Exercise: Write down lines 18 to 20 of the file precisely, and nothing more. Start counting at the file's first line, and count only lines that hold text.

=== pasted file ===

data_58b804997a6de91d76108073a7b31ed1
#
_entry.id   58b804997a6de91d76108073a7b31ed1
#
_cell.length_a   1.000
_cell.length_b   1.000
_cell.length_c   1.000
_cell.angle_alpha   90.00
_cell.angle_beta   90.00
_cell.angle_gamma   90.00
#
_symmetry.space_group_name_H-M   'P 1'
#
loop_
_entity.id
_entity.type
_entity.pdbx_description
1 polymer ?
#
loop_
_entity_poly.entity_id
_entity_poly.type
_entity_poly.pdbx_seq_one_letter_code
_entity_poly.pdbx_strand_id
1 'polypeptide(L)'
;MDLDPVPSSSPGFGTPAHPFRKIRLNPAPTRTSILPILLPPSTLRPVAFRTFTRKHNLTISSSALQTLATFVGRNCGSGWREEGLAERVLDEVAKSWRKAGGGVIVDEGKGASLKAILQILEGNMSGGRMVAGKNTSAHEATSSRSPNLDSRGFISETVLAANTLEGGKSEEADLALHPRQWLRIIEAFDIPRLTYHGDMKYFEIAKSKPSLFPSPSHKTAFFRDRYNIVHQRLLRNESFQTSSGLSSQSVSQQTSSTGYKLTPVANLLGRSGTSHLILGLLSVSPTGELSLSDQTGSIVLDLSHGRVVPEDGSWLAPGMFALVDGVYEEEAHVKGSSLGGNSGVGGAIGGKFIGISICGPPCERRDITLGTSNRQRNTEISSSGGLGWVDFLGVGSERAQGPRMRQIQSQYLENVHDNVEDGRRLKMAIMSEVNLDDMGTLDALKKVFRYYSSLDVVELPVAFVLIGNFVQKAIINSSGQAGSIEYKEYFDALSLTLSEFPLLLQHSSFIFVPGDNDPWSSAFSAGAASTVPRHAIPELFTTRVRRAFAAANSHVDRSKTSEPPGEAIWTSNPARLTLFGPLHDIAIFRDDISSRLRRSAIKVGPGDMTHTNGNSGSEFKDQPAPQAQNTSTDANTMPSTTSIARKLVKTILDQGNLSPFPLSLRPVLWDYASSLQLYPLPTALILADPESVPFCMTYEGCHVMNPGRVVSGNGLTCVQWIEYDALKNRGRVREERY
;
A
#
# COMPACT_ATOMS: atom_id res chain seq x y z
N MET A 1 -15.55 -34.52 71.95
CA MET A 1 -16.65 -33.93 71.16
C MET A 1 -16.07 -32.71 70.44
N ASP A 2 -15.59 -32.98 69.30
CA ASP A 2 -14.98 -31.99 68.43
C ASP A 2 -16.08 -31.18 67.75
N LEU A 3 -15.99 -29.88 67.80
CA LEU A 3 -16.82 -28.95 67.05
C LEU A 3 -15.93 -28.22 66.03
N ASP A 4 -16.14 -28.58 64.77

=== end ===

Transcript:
1 polymer ?
#
loop_